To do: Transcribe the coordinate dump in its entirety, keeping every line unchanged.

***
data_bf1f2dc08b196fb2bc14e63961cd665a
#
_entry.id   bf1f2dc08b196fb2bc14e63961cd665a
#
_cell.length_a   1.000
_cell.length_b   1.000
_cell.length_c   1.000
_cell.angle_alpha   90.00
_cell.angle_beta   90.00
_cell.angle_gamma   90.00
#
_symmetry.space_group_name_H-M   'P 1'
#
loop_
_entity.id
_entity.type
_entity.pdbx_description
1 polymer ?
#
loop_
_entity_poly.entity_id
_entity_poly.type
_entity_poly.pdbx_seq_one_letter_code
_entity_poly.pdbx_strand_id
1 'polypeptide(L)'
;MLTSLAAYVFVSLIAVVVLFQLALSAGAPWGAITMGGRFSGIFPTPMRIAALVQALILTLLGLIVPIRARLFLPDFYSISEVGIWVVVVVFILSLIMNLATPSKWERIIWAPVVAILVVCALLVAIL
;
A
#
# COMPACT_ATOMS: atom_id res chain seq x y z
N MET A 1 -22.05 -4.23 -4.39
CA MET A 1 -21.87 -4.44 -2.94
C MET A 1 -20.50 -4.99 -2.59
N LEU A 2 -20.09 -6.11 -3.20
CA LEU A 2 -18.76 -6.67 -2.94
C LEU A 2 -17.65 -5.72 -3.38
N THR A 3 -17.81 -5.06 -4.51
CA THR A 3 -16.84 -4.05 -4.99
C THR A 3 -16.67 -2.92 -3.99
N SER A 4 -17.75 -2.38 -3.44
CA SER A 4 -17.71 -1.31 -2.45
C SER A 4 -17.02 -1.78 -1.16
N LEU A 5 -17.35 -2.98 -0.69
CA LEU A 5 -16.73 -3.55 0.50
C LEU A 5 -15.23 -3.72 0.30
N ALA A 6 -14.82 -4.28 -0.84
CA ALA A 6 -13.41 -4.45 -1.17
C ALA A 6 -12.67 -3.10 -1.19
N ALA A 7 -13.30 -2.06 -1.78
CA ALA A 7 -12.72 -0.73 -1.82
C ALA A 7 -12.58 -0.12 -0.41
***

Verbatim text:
data_bf1f2dc08b196fb2bc14e63961cd665a
#
_entry.id   bf1f2dc08b196fb2bc14e63961cd665a
#
_cell.length_a   1.000
_cell.length_b   1.000
_cell.length_c   1.000
_cell.angle_alpha   90.00
_cell.angle_beta   90.00
_cell.angle_gamma   90.00
#
_symmetry.space_group_name_H-M   'P 1'
#
loop_
_entity.id
_entity.type
_entity.pdbx_description
1 polymer ?
#
loop_
_entity_poly.entity_id
_entity_poly.type
_entity_poly.pdbx_seq_one_letter_code
_entity_poly.pdbx_strand_id
1 'polypeptide(L)'
;MLTSLAAYVFVSLIAVVVLFQLALSAGAPWGAITMGGRFSGIFPTPMRIAALVQALILTLLGLIVPIRARLFLPDFYSISEVGIWVVVVVFILSLIMNLATPSKWERIIWAPVVAILVVCALLVAIL
;
A
#
# COMPACT_ATOMS: atom_id res chain seq x y z
N MET A 1 -22.05 -4.23 -4.39
CA MET A 1 -21.87 -4.44 -2.94
C MET A 1 -20.50 -4.99 -2.59
N LEU A 2 -20.09 -6.11 -3.20
CA LEU A 2 -18.76 -6.67 -2.94
C LEU A 2 -17.65 -5.72 -3.38
N THR A 3 -17.81 -5.06 -4.51
CA THR A 3 -16.84 -4.05 -4.99
C THR A 3 -16.67 -2.92 -3.99
N SER A 4 -17.75 -2.38 -3.44
CA SER A 4 -17.71 -1.31 -2.45
C SER A 4 -17.02 -1.78 -1.16
N LEU A 5 -17.35 -2.98 -0.69
CA LEU A 5 -16.73 -3.55 0.50
C LEU A 5 -15.23 -3.72 0.30
N ALA A 6 -14.82 -4.28 -0.84
CA ALA A 6 -13.41 -4.45 -1.17
C ALA A 6 -12.67 -3.10 -1.19
N ALA A 7 -13.30 -2.06 -1.78
CA ALA A 7 -12.72 -0.73 -1.82
C ALA A 7 -12.58 -0.12 -0.41